Also, do we really want a human somewhere knowing what we’re searching for? I don’t think so. Most of us prefer to search anonymously, or at least what we think is anonymously (ignorance is bliss in this case, until we’re rudely awoken by a AOL debacle). I suppose if someone were really stuck, they would try their luck with a search guide, but based on my experience, it wouldn’t be something I would ever do again.
By this point, I had spent a good 2 or 3 minutes doing something that would take a few seconds on Google, and I didn’t get results any better than I would have received there. Sorry ChaCha, but you hit a sour note with me.
And now I go on my user experience diatribe. There’s obviously a lot of infrastructure behind Cha Cha. I have no idea how many human guides they have but to make this scalable (they say thousands), but it appears that they’re paid by the search. This is not a cheap start up. But this will undoubtedly fail. It offers no compelling reason to use it. It’s far inferior to other options that have established themselves with users. A little bit of research should have shown this. I’ve talked to a few people who have used it. None of them will ever use it again. I’m sure the people at ChaCha will say they had tremendous response from their initial tests. BS. If thats the response they got, they weren’t doing the tests correctly. This will be a waste of a lot of people’s time and some significant investment on somebody’s (apparently Jeff Bezos) part. And it could have been avoided with proper usability testing. There’s a lot wrong with ChaCha, and not much right. The interface is junky and clunky. It’s like a flashback to the dot com bubble.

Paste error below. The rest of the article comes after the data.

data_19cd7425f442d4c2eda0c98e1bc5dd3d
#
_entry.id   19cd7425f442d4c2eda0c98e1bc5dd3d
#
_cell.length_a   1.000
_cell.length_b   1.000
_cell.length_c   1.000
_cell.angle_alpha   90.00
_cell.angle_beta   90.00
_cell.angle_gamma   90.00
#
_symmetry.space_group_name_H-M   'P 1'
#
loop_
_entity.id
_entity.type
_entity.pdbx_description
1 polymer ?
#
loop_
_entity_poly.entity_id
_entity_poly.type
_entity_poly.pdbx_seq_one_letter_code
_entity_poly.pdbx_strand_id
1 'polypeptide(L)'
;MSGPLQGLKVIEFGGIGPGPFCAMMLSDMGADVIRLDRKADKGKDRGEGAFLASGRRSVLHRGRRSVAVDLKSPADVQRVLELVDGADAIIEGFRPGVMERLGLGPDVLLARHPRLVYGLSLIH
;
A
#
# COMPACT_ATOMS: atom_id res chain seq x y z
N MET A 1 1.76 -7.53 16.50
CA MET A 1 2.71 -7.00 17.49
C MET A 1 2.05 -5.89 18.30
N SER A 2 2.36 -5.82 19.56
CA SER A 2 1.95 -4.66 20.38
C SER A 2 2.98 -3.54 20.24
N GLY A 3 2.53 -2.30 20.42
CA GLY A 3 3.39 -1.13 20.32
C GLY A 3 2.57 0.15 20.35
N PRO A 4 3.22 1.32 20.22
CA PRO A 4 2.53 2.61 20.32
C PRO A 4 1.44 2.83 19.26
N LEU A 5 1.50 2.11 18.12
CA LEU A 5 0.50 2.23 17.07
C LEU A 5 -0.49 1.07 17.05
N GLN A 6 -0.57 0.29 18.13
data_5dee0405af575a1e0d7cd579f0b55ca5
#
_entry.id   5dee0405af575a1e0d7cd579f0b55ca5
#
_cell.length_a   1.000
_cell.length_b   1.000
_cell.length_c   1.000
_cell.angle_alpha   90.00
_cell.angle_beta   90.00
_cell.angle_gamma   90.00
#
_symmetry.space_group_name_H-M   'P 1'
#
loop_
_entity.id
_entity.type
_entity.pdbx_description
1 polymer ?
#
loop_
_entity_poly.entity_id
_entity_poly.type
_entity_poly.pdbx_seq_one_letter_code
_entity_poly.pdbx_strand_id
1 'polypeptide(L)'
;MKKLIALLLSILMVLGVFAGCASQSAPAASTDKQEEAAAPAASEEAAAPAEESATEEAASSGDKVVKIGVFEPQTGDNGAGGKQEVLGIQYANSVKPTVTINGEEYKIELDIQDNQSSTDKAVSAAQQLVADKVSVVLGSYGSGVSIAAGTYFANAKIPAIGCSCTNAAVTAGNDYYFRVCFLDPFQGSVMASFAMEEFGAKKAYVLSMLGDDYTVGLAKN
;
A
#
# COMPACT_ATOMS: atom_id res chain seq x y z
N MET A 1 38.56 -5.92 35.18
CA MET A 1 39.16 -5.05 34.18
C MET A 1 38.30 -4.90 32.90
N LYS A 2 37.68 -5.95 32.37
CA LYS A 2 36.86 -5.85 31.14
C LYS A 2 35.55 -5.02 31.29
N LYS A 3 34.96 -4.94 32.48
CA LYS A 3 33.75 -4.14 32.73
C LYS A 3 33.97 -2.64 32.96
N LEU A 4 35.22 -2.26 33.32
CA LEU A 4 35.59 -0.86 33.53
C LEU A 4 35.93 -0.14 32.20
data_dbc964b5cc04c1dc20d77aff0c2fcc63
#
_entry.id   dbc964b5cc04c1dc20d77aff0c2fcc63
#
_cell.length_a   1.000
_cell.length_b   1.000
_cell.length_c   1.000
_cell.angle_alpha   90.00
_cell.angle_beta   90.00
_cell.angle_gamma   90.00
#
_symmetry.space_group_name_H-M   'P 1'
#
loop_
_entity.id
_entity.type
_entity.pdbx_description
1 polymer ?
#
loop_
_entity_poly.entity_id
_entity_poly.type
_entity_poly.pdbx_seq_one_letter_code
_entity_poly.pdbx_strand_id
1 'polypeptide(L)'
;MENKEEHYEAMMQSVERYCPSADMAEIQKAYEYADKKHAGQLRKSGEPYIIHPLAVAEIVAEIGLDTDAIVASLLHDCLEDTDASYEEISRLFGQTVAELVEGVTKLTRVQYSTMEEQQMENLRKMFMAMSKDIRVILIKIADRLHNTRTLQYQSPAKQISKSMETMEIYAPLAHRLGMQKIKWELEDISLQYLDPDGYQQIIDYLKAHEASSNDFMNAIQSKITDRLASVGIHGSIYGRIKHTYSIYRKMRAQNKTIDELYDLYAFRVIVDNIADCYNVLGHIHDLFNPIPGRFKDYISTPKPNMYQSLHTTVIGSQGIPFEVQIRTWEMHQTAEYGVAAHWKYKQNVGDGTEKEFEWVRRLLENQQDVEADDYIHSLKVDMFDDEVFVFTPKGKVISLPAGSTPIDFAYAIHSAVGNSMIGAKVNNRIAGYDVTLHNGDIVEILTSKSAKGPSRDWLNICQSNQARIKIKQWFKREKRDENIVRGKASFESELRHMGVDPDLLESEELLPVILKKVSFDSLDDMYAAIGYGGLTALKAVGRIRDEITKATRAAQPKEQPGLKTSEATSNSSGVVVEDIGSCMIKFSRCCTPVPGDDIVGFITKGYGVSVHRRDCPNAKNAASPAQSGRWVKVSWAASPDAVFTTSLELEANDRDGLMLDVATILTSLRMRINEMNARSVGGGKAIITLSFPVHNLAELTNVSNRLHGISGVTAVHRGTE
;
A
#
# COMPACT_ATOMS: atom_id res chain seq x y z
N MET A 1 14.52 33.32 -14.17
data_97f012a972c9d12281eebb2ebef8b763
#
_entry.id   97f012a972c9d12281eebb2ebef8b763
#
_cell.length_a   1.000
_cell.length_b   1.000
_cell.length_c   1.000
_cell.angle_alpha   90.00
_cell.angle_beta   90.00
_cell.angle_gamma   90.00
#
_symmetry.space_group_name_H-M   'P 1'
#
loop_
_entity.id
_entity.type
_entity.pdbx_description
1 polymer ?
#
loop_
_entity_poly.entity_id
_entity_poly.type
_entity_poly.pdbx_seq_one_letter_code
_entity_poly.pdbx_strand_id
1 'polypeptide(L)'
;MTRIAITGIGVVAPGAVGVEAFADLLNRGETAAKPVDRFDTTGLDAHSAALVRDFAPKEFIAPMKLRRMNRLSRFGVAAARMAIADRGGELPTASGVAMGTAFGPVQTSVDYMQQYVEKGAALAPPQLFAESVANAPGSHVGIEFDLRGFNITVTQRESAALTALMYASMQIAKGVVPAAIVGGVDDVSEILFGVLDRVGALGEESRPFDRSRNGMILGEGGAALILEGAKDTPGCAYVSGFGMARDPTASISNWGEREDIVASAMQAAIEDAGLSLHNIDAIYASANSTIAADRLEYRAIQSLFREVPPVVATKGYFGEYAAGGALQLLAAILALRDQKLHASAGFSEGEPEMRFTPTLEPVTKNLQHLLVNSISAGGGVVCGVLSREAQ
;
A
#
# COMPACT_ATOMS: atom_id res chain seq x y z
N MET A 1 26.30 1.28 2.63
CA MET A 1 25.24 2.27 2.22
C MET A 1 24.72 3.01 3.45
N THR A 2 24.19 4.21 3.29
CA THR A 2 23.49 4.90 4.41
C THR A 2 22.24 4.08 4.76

If you’re going to Cha Cha, try not to step on your partner’s toes. I’m still limping.
After the post, I ran across Rob Garner’s SearchInsider column from yesterday (obviously have to clean out my folders more often) on his experience with ChaCha. While not ideal, it seems Rob is more optimistic than I am:
“I would bet that they find a niche in the market with a loyal user base, and that we may see more innovation from them to come in the form of user interface, and/or behavioral research. “
I guess one thing ChaCha has going for it is the ability to get live user feedback, real time. I hope they listen.